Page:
Down Syndrome Awareness Day#15: Down syndrome and friendships.
Peer relations are a critical aspect of any child’s life.
Friends play a significant role in mental and physical health; however, developing friendships remains a problem for many with Down syndrome and other developmental disabilities. Many parents report that peer friendships do not extend beyond school hours.
Social inclusion is a critical issue for every student with a disability, regardless of whether the student is educated entirely in special education classes or is fully or partially included in general education classes. Hopefully, students educated in all of these scenerios will eventually live and work in the community, where they need to be able to interact with people of all ability levels.
In order for individuals with developmental disabilities to live independent and full lives, friends in the community are critical. The possibility of community friendships has been a major impetus for the full inclusion of individuals with severe disabilities in local public schools. However, according to Myra Madnick, the former Executive Director of the National Down Syndrome Society in New York, “Despite all of the gains individuals with Down syndrome have made, loneliness is a major problem”. Although students who are included have made great strides in language, behaviour, social development and academics this is not true for social inclusion
Peter’s Story –
Peter often sees adults as friends because of the familiarity and ease with which they interact with him. Tack on the amount of time he spent around adults due to all his hospital stays, medical visits, and therapies; and it is obvious why Peter is most comfortable around them.
Despite the challenges to develop healthy relationships, Peter goes out every day in “friend mode”. No one is a stranger, and everyone deserves a big smile. And in some cases, an extra big hug. He gets his extroverted ‘know-no-stranger’ personality from John. And, because Peter is friendly with just about everyone, he often misses the social cue that they aren’t really friends with him. He has not grasped that friendly does not equal friend.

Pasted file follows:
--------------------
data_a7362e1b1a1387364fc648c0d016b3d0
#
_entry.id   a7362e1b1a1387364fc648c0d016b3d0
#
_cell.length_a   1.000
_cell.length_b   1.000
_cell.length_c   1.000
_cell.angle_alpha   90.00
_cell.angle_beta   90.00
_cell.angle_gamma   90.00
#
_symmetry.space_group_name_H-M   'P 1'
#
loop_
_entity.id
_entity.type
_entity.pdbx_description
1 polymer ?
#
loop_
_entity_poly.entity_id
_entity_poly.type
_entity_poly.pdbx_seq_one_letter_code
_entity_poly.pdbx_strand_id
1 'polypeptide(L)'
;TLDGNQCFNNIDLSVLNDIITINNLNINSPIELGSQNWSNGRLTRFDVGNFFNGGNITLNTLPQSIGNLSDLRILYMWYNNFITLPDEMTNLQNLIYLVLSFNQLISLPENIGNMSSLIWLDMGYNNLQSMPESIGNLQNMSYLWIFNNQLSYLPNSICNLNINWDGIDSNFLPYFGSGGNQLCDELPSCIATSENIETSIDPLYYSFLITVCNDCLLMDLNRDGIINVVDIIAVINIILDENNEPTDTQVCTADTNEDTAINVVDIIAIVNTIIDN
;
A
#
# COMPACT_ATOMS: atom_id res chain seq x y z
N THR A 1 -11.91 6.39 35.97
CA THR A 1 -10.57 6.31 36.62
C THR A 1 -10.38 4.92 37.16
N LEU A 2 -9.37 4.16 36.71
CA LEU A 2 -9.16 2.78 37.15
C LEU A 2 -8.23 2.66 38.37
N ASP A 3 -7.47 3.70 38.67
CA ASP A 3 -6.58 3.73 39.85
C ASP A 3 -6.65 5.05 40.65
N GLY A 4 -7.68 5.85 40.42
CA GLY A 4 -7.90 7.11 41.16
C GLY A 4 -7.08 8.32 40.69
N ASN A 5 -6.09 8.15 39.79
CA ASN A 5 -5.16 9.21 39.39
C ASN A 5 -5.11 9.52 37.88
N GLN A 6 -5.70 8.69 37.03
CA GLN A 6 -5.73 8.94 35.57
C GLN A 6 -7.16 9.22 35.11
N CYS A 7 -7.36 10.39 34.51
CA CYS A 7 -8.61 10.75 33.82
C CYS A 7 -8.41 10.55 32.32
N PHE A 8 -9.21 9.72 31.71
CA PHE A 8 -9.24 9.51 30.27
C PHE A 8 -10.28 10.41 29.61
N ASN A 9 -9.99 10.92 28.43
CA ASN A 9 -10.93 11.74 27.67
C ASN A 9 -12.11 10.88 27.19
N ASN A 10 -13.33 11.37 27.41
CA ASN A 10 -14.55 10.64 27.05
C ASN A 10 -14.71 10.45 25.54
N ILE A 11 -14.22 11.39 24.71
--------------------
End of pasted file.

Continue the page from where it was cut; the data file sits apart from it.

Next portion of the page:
Making true friends with other children has been harder for Peter both in and out of school. He struggles with communication and has little interest in most games/toys that are hits with kids his age. Some parents are uncomfortable with Peter, leading them to create a distance between Peter and their children. Often kids are uncomfortable with Peter’s differences, and unless guided by a parent/adult in accepting the differences, will generally create a distance too.
On the other end of the spectrum are kids that mock Peter’s differences, this happens most often outside of school where there is less supervision. While it breaks my heart, Peter doesn’t recognize that he is being humiliated and will continue to attempt to interact with those kids. Most often, his peers see Peter as much younger, almost baby like, and attempt to parent him. Peter will generally go along with this, as it involves interaction which he cherishes dearly.
Developing healthy relationships is a team effort, and one that requires work every day.
At school Peter has girl friends who are the nurturers, always wanting to be sure he is ok. He has the boy friends who have his back make sure he is in the right place at the right time, and staying out of trouble. He has those adult friends who just really love him, and care for his overall well being. His best buddy is a boy, with intellectual disability, who thinks Peter ROCKS. He accepts Peter for who he is, and sees him as an equal. This is Peter’s true best friend.
I think there is not one person at Peter’s school who does not know him. The most common phrase I hear in the halls of his school are “Hey, Peter!” Walking the hallways, learning in class, or playing at recess, Peter is happy at school because he feels accepted.
Acceptance is that first step in forming healthy and respectful friendships.